2. Outline key market participants: angel investors, venture capital investors, and financial institutions.
  3. Create a cash-planning model to determine if the opportunity can survive all short-term and long-term business cycles.
  4. Utilize the business plan and financial analysis to attract capital “funders” (debt, equity and off balance sheet financing).
Core Assessment:

Class Assessment:
Your grade will be determined by answers to discussion questions and responses, weekly homework assignments, and by the results of tests, final exam, and case projects/papers.  Except as otherwise stated, all submissions will be graded on relevance, comprehensiveness, specificity, clarity and analytical skills, as well as writing skills.

Grading:
Grades will be based on completion of the required assignments as well as exams. Grades will be awarded according to the following schedule:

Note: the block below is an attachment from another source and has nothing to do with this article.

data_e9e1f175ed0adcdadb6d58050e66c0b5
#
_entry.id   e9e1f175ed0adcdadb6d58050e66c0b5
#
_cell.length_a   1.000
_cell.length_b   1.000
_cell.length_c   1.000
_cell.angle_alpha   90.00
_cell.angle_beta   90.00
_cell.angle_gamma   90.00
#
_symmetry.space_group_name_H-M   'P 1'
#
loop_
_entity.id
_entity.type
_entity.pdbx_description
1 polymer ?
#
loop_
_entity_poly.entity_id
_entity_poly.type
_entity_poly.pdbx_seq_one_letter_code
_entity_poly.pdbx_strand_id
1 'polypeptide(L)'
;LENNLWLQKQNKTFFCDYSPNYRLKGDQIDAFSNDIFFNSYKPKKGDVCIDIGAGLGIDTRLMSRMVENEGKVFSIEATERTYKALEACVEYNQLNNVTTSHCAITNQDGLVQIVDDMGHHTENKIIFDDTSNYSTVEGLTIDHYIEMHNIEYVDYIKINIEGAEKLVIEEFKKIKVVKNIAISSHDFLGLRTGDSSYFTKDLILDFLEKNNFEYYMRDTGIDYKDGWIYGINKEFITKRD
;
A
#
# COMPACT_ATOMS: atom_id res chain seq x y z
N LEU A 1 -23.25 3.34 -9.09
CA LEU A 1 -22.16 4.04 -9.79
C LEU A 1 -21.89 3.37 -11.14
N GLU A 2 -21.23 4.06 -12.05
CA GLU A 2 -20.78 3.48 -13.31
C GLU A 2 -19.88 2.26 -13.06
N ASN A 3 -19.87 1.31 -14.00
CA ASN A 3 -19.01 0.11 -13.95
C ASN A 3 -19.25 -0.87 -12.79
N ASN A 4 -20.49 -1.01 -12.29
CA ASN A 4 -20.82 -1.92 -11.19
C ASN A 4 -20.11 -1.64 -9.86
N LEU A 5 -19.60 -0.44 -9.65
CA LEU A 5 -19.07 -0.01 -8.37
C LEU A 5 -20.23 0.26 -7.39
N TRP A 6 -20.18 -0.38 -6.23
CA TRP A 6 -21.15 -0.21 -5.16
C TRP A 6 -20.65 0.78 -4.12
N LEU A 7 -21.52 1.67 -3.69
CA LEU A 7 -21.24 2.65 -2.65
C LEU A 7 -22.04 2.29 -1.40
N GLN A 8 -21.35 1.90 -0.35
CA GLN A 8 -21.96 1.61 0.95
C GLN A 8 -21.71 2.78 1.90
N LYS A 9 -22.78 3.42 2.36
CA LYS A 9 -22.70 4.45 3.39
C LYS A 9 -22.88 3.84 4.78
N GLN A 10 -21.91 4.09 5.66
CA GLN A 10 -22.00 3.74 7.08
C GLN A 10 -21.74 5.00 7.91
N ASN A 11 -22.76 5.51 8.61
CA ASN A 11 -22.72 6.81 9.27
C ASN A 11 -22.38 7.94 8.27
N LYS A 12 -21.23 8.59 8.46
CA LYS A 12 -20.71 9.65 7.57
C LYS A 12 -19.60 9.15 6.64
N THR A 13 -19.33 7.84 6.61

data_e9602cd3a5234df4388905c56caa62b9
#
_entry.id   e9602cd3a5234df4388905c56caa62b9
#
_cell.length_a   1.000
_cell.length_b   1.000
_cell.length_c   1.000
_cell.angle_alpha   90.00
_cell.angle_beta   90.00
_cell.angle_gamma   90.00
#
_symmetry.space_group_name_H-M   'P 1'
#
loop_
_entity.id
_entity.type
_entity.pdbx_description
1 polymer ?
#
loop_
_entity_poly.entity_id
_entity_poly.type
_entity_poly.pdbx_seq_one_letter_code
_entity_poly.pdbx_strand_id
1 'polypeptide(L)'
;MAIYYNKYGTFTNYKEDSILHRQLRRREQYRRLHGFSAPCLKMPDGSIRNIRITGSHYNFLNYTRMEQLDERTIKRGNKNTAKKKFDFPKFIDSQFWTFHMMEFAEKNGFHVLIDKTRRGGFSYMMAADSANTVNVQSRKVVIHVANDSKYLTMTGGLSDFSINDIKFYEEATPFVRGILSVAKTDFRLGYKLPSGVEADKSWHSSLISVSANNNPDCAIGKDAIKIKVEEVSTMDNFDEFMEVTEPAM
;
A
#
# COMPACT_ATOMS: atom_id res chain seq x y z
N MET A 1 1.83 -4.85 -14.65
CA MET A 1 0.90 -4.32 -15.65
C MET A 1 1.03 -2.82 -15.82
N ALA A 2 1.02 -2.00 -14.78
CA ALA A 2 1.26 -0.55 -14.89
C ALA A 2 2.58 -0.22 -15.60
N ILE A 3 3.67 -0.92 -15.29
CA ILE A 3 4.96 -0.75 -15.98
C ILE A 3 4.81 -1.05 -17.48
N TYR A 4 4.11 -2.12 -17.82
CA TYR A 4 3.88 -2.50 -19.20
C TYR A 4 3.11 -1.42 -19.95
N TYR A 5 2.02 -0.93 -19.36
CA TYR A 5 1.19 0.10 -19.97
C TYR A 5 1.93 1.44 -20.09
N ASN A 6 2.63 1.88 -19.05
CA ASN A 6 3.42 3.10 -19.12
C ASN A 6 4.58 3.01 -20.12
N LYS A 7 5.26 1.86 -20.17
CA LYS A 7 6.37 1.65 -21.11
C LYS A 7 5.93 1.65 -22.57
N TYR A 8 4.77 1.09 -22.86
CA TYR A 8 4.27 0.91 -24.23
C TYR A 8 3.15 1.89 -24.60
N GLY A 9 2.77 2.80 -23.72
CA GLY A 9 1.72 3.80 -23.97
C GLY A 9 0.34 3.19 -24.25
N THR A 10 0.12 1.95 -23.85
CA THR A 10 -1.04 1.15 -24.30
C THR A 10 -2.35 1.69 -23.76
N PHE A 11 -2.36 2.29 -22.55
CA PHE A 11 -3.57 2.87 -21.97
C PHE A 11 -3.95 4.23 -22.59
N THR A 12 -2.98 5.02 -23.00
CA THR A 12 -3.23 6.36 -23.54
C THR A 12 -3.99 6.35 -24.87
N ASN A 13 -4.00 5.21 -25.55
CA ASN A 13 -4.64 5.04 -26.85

Test (2)

250 points

Final Exam

250 points

Homework

125 points

Case Studies/Discussions

125 points

Project/Paper

250 points

Total

1000 points


The following letter grades are the associated point totals for the grades, based upon 1,000 total possible points:

900 points or above

A

800-899 points

B

700-799 points

C

600-699 points

D

Below 600 points

F


All exams will be comprehensive and will be closed book and closed notes.  Calculators are allowed, but they will not be multifunctional electronic devices that include features of phones, cameras, instant messaging, pagers, and so forth.  


Late Submission of Course Materials:
Late submission of material will not be accepted without prior arrangements being made with the instructor. No late assignments will be accepted after the regular semester ends.

Classroom Rules of Conduct:

Any classroom conduct that the instructor considers to be disruptive to the learning environment is unacceptable. 

All cell phones and digital entertainment devices should be muted or turned off and put away during class time. Your attentiveness in class and lack of behavior that impairs the learning opportunities of others are expected.

Course Topic/Dates/Assignments: